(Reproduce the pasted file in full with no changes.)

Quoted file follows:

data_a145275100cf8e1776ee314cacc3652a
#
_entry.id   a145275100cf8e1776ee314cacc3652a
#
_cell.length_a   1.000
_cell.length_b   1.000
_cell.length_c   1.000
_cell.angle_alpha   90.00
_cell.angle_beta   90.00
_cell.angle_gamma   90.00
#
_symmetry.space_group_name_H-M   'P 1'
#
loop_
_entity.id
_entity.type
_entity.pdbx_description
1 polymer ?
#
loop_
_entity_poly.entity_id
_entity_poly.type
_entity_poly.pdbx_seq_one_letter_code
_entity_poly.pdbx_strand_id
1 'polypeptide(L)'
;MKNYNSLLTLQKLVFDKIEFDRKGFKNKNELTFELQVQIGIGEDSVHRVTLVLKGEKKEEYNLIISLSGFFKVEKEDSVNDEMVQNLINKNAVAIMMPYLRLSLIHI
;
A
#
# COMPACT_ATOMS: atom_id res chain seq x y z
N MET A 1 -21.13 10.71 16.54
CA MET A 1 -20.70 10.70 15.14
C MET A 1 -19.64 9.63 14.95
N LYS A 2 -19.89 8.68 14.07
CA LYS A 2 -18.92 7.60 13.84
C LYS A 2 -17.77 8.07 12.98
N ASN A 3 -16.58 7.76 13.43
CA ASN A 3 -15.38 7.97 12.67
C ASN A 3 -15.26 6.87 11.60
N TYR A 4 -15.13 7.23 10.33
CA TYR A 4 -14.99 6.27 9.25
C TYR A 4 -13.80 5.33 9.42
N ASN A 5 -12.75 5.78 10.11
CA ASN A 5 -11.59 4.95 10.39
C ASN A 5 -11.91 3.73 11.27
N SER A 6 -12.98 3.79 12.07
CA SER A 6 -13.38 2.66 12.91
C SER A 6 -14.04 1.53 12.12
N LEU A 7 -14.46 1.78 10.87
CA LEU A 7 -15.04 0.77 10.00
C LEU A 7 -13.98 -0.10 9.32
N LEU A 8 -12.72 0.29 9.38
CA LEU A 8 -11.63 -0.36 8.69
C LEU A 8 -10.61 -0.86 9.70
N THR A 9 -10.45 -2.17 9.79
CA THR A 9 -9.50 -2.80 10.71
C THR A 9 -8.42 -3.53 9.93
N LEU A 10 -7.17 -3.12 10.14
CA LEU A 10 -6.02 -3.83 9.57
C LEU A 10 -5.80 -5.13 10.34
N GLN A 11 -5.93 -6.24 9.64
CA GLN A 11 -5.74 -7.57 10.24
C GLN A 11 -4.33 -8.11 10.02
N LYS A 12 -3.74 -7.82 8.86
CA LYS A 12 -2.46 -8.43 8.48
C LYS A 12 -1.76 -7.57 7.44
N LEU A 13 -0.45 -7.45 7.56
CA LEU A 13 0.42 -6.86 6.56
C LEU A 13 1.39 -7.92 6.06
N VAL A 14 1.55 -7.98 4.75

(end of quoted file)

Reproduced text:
data_a145275100cf8e1776ee314cacc3652a
#
_entry.id   a145275100cf8e1776ee314cacc3652a
#
_cell.length_a   1.000
_cell.length_b   1.000
_cell.length_c   1.000
_cell.angle_alpha   90.00
_cell.angle_beta   90.00
_cell.angle_gamma   90.00
#
_symmetry.space_group_name_H-M   'P 1'
#
loop_
_entity.id
_entity.type
_entity.pdbx_description
1 polymer ?
#
loop_
_entity_poly.entity_id
_entity_poly.type
_entity_poly.pdbx_seq_one_letter_code
_entity_poly.pdbx_strand_id
1 'polypeptide(L)'
;MKNYNSLLTLQKLVFDKIEFDRKGFKNKNELTFELQVQIGIGEDSVHRVTLVLKGEKKEEYNLIISLSGFFKVEKEDSVNDEMVQNLINKNAVAIMMPYLRLSLIHI
;
A
#
# COMPACT_ATOMS: atom_id res chain seq x y z
N MET A 1 -21.13 10.71 16.54
CA MET A 1 -20.70 10.70 15.14
C MET A 1 -19.64 9.63 14.95
N LYS A 2 -19.89 8.68 14.07
CA LYS A 2 -18.92 7.60 13.84
C LYS A 2 -17.77 8.07 12.98
N ASN A 3 -16.58 7.76 13.43
CA ASN A 3 -15.38 7.97 12.67
C ASN A 3 -15.26 6.87 11.60
N TYR A 4 -15.13 7.23 10.33
CA TYR A 4 -14.99 6.27 9.25
C TYR A 4 -13.80 5.33 9.42
N ASN A 5 -12.75 5.78 10.11
CA ASN A 5 -11.59 4.95 10.39
C ASN A 5 -11.91 3.73 11.27
N SER A 6 -12.98 3.79 12.07
CA SER A 6 -13.38 2.66 12.91
C SER A 6 -14.04 1.53 12.12
N LEU A 7 -14.46 1.78 10.87
CA LEU A 7 -15.04 0.77 10.00
C LEU A 7 -13.98 -0.10 9.32
N LEU A 8 -12.72 0.29 9.38
CA LEU A 8 -11.63 -0.36 8.69
C LEU A 8 -10.61 -0.86 9.70
N THR A 9 -10.45 -2.17 9.79
CA THR A 9 -9.50 -2.80 10.71
C THR A 9 -8.42 -3.53 9.93
N LEU A 10 -7.17 -3.12 10.14
CA LEU A 10 -6.02 -3.83 9.57
C LEU A 10 -5.80 -5.13 10.34
N GLN A 11 -5.93 -6.24 9.64
CA GLN A 11 -5.74 -7.57 10.24
C GLN A 11 -4.33 -8.11 10.02
N LYS A 12 -3.74 -7.82 8.86
CA LYS A 12 -2.46 -8.43 8.48
C LYS A 12 -1.76 -7.57 7.44
N LEU A 13 -0.45 -7.45 7.56
CA LEU A 13 0.42 -6.86 6.56
C LEU A 13 1.39 -7.92 6.06
N VAL A 14 1.55 -7.98 4.75